RPE and %HRR were significantly associated and correlated; however the mean difference of HR from RPE and objective measures indicated that RPE tend to overestimate intensity of the occupational physical activity.

Cross-Cultural Adaptation of the Chinese version of Work Rehabilitation Questionnaire (C-WORQ)

Yanwen Xu1,2, Xunwen Lo2, Xiaomin Liu2, Ru Huang2

1Yixing Joru Rehabilitation Hospital, China, People's Republic of; 2Guangdong Provincial Work Injury Rehabilitation Hospital


The development of the Work Rehabilitation Questionnaire (WORQ) under the framework of WHO-ICF has proven to be a valid and reliable instrument to assess work functioning. However, the use of WORQ in return to work of workers with work-related injuries is not yet reported. The aims of this study were to translate the English version of WORQ to Chinese version (C-WORQ) and report the psychometric properties of C-WORQ in a group of Chinese workers with work-related injuries.


The forward translation approach was used to translate WORQ from English to Chinese. An expert panel was formed to examine content validity. Internal consistency, test-retest reliability and criterion validity and were analyzed by the intra-class correlation coefficient (ICC) and correlation analysis, respectively. The construct validity was analyzed by the exploratory factor analysis approach.


There were 42 questions related to functioning were consisted in C-WORQ. The ICC was between 0.601 to 0.915 indicating good test-retest reliability (n=29). The C-WORQ demonstrated excellent internal consistency (Cronbach’s Alpha 0.961) (n=108) and principal components analysis revealed that four components were extracted with 61.638% of the variance explained. C-WORQ showed moderate correlation with The Lam Assessment of Stages of Employment Readiness (r=0.541, p<0.001).


C-WORQ is a reliable and valid version of work rehabilitation measures for use in Chinese workers with work-related injuries.

Validation of the Work Assessment Triage Tool for Selecting Rehabilitation Interventions for Injured Workers

Douglas P. Gross1, Ivan A. Steenstra2, William S. Shaw3, Parnian Yousefi1, Colin Bellinger4, Osmar R. Zaïane1

1University of Alberta, Canada; 2Morneau Shepell, Canada; 3University of Connecticut; 4Dalhousie University, Canada

Background - Musculoskeletal disorders are leading causes of work disability. Effective interventions exist for promoting return-to-work in patients with musculoskeletal conditons (i.e., functional restoration, multidisciplinary biopsychosocial rehabilitation, workplace-based interventions, etc.), but it is difficult to select the optimal intervention for specific patients. The Work Assessment Triage Tool (WATT) is a clinical decision support tool created to help clinicians select interventions. The WATT algorithm categorizes patients based on individual, occupational, and clinical characteristics according to likelihood of successful return-to-work following rehabilitation. The WATT was developed using machine learning analyses on a dataset from workers’ compensation claimants being considered for rehabilitation between December 2009 and January 2011. Internal validation showed acceptable classification accuracy, but WATT has not been tested beyond the original development sample.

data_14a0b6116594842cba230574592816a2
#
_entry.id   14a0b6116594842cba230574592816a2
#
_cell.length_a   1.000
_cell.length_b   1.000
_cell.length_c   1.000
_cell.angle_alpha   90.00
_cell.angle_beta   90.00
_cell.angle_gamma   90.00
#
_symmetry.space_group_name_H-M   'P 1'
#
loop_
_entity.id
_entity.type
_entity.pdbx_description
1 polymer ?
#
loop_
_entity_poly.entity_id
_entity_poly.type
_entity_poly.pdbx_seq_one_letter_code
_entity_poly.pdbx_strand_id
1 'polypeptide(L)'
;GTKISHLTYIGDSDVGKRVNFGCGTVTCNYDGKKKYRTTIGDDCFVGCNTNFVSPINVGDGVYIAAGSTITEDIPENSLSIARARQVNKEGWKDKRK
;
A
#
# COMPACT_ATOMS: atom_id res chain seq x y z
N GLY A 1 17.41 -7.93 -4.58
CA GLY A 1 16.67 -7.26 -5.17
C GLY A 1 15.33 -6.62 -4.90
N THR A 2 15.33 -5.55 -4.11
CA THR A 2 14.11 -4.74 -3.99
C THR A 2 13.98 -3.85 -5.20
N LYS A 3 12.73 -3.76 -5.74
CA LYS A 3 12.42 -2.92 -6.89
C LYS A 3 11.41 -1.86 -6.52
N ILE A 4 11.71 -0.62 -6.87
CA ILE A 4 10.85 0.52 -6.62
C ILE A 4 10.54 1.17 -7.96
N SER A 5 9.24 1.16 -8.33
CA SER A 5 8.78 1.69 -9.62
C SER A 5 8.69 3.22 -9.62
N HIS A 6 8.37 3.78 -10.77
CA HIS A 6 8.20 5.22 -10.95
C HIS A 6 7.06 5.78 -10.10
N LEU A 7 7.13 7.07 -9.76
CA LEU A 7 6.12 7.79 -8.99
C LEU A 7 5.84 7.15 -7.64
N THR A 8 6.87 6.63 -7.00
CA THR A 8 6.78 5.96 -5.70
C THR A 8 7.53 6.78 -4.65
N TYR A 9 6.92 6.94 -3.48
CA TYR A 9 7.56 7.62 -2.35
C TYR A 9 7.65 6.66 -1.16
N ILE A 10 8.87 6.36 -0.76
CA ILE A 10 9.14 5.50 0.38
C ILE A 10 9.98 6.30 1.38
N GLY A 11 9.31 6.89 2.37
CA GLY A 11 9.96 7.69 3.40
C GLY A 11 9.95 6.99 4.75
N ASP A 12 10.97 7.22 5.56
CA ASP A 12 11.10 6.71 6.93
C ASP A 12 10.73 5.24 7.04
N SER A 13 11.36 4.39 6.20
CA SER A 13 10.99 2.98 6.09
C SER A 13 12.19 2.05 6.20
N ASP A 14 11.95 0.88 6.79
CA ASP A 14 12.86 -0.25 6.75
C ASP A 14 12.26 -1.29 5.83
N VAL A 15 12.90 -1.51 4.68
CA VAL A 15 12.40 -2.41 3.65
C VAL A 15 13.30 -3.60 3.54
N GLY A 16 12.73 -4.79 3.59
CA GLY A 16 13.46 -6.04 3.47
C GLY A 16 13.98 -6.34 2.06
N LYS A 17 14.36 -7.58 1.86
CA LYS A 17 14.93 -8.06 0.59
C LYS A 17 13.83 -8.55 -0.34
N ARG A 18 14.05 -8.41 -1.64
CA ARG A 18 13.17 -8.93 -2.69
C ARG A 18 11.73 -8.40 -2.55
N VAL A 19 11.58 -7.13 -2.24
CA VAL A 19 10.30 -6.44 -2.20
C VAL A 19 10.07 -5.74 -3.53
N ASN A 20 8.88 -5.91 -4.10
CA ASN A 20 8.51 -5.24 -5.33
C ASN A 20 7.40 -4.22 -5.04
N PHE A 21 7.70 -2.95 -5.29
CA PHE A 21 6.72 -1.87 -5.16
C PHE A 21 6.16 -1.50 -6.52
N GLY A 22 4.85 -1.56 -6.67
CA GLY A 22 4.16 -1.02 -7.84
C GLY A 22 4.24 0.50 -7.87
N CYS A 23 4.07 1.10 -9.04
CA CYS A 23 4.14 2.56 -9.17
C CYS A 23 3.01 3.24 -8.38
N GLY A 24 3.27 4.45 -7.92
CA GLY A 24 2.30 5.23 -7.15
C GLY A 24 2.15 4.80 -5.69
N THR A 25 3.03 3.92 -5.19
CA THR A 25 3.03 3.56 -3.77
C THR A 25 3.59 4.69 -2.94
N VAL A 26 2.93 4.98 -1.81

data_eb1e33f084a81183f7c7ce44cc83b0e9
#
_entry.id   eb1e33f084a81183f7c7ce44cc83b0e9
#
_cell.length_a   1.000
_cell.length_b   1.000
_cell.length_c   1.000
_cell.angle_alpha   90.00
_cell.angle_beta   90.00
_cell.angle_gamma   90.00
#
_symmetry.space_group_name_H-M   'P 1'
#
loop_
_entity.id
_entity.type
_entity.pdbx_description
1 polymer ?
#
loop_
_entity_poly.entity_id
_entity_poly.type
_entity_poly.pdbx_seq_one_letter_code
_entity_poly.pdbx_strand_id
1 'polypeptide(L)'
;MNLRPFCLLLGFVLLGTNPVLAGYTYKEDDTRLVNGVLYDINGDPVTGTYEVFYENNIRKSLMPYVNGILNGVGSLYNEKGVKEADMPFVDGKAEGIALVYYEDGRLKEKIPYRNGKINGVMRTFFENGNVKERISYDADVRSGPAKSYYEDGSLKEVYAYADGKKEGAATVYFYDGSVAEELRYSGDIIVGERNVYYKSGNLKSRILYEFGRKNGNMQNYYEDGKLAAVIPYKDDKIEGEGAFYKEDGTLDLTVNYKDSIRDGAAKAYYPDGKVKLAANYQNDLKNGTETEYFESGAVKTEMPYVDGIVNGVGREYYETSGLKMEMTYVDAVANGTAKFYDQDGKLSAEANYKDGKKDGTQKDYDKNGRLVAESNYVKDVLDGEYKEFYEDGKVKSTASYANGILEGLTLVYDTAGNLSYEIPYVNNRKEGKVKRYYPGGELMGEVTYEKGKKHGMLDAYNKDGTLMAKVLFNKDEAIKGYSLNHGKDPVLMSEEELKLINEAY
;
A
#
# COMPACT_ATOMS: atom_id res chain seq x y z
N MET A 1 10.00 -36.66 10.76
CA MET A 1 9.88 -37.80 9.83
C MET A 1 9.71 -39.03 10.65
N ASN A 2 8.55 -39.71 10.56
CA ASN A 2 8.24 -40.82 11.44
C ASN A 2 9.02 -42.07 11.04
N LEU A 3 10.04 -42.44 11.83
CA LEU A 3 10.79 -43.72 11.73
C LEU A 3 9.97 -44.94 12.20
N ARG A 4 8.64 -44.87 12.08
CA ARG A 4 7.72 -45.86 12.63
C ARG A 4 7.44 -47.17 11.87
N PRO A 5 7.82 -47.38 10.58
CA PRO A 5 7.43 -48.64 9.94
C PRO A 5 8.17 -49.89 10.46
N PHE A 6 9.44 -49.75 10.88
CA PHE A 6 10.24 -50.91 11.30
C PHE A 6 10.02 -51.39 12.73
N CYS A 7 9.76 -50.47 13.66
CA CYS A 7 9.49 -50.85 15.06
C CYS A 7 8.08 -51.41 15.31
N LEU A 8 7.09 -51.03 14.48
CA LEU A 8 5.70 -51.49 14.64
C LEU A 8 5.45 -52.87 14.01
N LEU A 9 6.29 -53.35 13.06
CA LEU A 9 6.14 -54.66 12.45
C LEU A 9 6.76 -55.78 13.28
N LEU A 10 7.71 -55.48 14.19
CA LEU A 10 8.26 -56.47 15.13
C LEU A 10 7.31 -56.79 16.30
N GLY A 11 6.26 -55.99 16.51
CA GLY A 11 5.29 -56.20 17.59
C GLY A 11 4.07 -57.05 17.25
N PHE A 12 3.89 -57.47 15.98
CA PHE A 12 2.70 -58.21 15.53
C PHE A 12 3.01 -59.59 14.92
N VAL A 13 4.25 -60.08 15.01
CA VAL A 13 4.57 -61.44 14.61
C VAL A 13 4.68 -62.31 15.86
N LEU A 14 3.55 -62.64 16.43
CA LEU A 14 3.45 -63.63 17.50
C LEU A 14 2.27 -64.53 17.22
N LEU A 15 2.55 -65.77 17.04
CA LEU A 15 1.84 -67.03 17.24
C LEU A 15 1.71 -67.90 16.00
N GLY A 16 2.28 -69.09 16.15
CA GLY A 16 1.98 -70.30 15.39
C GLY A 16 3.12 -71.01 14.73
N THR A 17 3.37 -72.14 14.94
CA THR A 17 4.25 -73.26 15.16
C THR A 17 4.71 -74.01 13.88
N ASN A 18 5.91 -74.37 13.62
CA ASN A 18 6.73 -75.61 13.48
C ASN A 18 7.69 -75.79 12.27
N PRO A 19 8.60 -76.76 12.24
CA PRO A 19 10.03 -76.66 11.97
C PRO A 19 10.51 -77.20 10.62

Purpose - Our purpose was to externally validate the WATT.

Methods - A population-based cohort design was used, with administrative and clinical data extracted from a Canadian provincial compensation database. Data were available on workers being considered for rehabilitation between January 2013 and December 2016. Data was obtained on patient characteristics (i.e., age, sex, education level), clinical factors (i.e., diagnosis, part of body affected, pain and disability ratings), occupational factors (ie. occupation, employment status, modified work availability), type of rehabilitation program undertaken, and return-to-work outcomes (receipt of wage replacement benefits 30 days after assessment). Analysis included classification accuracy statistics of WATT recommendations for selecting interventions that lead to successful RTW outcomes.

Results - The sample included 5296 workers of which 33% had spinal conditions. Sensitivity of the WATT was 0.16 while specificity was 0.84. Overall accuracy was 73.0%.

Conclusion - Accuracy of the WATT rules for selecting successful rehabilitation programs in the new dataset was modest. Algorithm revision and further validation is needed, although it appears rules developed using machine learning may be limited by lack of reproducibility.